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Transverse myelitis

Transverse myelitis is an inflammation of the spinal cord, which often targets insulating material covering nerve cell fibers (myelin). Transverse myelitis may result in injury across the spinal cord, affecting sensation below the injury.

The disrupted transmission of nerve signals due to transverse myelitis can cause pain or other sensory problems, weakness or paralysis of muscles, or bladder and bowel dysfunction.

Several factors can cause transverse myelitis, including infections and immune system disorders that attack the body's tissues. It may also occur because of other myelin disorders, such as multiple sclerosis.

Treatment for transverse myelitis includes anti-inflammatory drugs, medications to manage symptoms and rehabilitative therapy. Most people with transverse myelitis recover at least partially, but some people with severe attacks are left with major disabilities.

Symptoms Causes Complications

Signs and symptoms of transverse myelitis usually develop over a few hours and worsen over a few days. Less commonly, signs and symptoms progress gradually over several days to weeks. Depending on the cause, one or both sides of the body may be affected.

Typical signs and symptoms include:

  • Pain. Pain associated with transverse myelitis often begins suddenly in your neck or back, depending on the part of your spinal cord that's affected. Sharp, shooting sensations may also radiate down your legs or arms or around your abdomen.
  • Abnormal sensations. Some people with transverse myelitis report sensations of numbness, tingling, coldness or burning. Some are especially sensitive to the light touch of clothing or to extreme heat or cold. You may feel as if something is tightly wrapping the skin of your chest, abdomen or legs.
  • Weakness in your arms or legs. Some people with mild weakness notice that they're stumbling or dragging one foot or that their legs feel heavy as they move. Others may develop paralysis.
  • Bladder and bowel problems. These problems may include an increased urinary urge, urinary incontinence, difficulty urinating and constipation.

When to see a doctor

Call your doctor or get emergency medical care if you're experiencing signs and symptoms of transverse myelitis. A number of neurological disorders can cause sensory problems, weakness, and bladder or bowel dysfunction. It's important to get a prompt diagnosis and appropriate treatment.

The exact reason for transverse myelitis is not known. In some cases, no cause can be found for transverse myelitis. However, there are a number of conditions that appear to cause the disorder, including:

  • Viral and other infections of the respiratory tract or the gastrointestinal tract have been implicated in transverse myelitis. In most cases, the inflammatory disorder appears after recovery from the viral infection.

    Viruses that can infect the spinal cord directly are herpes viruses, including the one that causes shingles and chickenpox (zoster) and West Nile virus. Other viruses may trigger an autoimmune reaction without directly infecting the spinal cord.

    Rarely, parasites may infect the spinal cord, and certain bacteria such as Lyme disease can cause a painful inflammation of nerve roots of the spinal cord.

  • Multiple sclerosis is a disorder in which the immune system destroys myelin surrounding nerves in your spinal cord and brain. Transverse myelitis can be the first sign of multiple sclerosis or represent a relapse. Transverse myelitis as a sign of multiple sclerosis usually manifests on only one side of your body.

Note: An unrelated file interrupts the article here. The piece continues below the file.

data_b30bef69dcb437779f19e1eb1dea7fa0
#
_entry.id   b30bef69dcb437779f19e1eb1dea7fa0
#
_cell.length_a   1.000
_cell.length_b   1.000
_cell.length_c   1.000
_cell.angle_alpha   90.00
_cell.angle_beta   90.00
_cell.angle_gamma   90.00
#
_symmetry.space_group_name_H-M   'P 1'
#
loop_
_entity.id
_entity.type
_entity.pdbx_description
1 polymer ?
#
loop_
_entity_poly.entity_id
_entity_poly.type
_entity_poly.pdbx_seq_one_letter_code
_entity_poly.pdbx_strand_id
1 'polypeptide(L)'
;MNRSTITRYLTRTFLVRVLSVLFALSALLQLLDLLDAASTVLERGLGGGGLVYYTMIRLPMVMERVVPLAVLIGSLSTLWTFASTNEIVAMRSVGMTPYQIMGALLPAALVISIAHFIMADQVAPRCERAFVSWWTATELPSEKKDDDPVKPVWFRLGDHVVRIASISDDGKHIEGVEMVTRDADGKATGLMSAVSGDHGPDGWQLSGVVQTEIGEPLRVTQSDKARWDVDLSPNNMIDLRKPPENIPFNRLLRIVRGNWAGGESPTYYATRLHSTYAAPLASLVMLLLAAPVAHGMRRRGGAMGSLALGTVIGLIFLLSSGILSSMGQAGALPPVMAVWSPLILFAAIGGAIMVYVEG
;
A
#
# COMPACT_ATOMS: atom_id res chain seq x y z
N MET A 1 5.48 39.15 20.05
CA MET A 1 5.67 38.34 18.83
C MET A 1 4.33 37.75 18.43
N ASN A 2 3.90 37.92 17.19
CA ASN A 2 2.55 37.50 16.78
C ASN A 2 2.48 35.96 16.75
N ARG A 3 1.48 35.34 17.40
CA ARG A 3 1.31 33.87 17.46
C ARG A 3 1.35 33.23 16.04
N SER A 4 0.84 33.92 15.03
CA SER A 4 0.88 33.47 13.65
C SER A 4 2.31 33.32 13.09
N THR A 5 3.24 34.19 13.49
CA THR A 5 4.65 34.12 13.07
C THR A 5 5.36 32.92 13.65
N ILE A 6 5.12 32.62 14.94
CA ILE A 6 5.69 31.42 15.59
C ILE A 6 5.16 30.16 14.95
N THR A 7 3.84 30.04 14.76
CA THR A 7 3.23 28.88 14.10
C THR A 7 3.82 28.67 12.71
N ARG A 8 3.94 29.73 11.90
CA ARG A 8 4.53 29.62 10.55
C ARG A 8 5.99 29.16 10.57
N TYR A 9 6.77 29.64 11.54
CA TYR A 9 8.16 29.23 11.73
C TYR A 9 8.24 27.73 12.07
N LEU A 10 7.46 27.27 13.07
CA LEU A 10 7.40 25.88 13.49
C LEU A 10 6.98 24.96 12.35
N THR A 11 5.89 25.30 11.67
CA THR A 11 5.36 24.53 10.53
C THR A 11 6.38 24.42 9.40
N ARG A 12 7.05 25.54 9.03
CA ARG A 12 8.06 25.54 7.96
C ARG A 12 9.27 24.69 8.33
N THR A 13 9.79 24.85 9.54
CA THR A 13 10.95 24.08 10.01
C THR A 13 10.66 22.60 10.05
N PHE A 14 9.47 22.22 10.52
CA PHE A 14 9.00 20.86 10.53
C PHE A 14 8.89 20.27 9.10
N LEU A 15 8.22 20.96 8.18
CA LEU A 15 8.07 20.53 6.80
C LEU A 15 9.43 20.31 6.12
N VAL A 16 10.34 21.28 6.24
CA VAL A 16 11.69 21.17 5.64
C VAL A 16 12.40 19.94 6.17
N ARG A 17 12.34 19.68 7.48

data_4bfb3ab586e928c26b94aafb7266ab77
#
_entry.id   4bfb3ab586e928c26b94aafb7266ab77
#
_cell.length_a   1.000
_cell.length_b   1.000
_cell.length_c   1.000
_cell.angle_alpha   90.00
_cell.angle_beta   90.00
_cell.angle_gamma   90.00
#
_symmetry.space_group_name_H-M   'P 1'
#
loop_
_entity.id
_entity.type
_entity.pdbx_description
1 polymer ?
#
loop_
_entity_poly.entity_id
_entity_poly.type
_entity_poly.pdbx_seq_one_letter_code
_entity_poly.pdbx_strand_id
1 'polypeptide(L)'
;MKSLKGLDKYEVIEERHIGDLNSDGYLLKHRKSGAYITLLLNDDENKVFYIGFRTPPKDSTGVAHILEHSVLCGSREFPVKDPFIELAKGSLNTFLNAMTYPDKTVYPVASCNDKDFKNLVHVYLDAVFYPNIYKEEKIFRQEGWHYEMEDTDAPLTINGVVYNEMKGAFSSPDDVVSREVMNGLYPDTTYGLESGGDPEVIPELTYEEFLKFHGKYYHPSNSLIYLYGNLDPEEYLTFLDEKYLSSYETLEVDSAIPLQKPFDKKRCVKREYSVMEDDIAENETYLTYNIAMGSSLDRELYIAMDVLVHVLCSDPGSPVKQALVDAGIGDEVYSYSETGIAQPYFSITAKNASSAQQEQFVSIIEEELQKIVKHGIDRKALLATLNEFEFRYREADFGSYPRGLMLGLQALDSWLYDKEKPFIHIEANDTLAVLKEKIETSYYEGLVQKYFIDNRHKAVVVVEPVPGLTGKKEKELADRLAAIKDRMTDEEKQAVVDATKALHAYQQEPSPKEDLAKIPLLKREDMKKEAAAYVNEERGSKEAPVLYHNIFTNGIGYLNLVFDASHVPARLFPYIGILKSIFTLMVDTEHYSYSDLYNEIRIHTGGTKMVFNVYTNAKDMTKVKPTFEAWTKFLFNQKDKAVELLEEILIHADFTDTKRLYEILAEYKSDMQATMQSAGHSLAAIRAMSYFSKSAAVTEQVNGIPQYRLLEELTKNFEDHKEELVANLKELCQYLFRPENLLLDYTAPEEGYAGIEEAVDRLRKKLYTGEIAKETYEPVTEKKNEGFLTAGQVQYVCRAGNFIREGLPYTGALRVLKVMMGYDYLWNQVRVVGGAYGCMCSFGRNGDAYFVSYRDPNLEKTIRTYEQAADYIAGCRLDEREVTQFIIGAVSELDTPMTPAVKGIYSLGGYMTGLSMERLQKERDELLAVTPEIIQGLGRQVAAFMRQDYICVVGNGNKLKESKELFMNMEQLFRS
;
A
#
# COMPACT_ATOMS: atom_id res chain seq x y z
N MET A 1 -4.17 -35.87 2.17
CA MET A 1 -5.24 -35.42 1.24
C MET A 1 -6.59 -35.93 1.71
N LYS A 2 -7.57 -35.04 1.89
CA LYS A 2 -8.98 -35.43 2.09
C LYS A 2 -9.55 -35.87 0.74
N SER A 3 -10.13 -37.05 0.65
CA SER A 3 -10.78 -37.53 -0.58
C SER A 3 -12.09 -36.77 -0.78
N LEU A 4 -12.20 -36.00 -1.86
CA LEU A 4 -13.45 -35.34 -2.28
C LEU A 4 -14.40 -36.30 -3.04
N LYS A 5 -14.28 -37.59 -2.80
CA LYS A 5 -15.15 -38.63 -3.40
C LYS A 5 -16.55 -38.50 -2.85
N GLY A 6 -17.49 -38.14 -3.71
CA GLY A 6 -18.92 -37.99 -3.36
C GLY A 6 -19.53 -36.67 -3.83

• Neuromyelitis optica (Devic's disease) is a condition that causes inflammation and loss of myelin around the spinal cord and the nerve in your eye that transmits information to your brain. Transverse myelitis associated with neuromyelitis optica usually affects both sides of your body.

    You may experience symptoms of damage to myelin of the optic nerve, including pain in the eye with movement and temporary vision loss, at the same time or other times as transverse myelitis symptoms. However, some people with neuromyelitis optica don't experience eye-related problems and might have only recurrent episodes of transverse myelitis.

  • Autoimmune disorders affecting other body systems likely contribute to transverse myelitis in some people. These disorders include lupus, which can affect multiple body systems, and Sjogren's syndrome, which causes severe dryness of the mouth and eyes, as well as other symptoms.

    Transverse myelitis associated with an autoimmune disorder may indicate coexisting neuromyelitis optica, which occurs more frequently in people with other autoimmune diseases than it does in people who don't have autoimmune disease.

  • Vaccinations for infectious diseases — including hepatitis B, measles-mumps-rubella, and diphtheria-tetanus vaccines — have occasionally been implicated as a possible trigger.

People with transverse myelitis usually experience only one acute episode. However, complications often linger, including the following:

  • Pain is one of the most common debilitating long-term complications of the disorder.
  • Stiffness, tightness or painful spasms in your muscles (muscle spasticity), especially in your buttocks and legs, affect most people with lingering effects of transverse myelitis.
  • Partial or total paralysis of your arms, legs or both may persist after the initial onset of symptoms.
  • Sexual dysfunction is a common complication arising from transverse myelitis. Men may experience difficulty achieving an erection or reaching an orgasm. Women may have difficulty reaching an orgasm.
  • Depression or anxiety is common in those with long-term complications because of the significant changes in lifestyle, the stress of chronic pain or disability, and the impact of sexual dysfunction on relationships.
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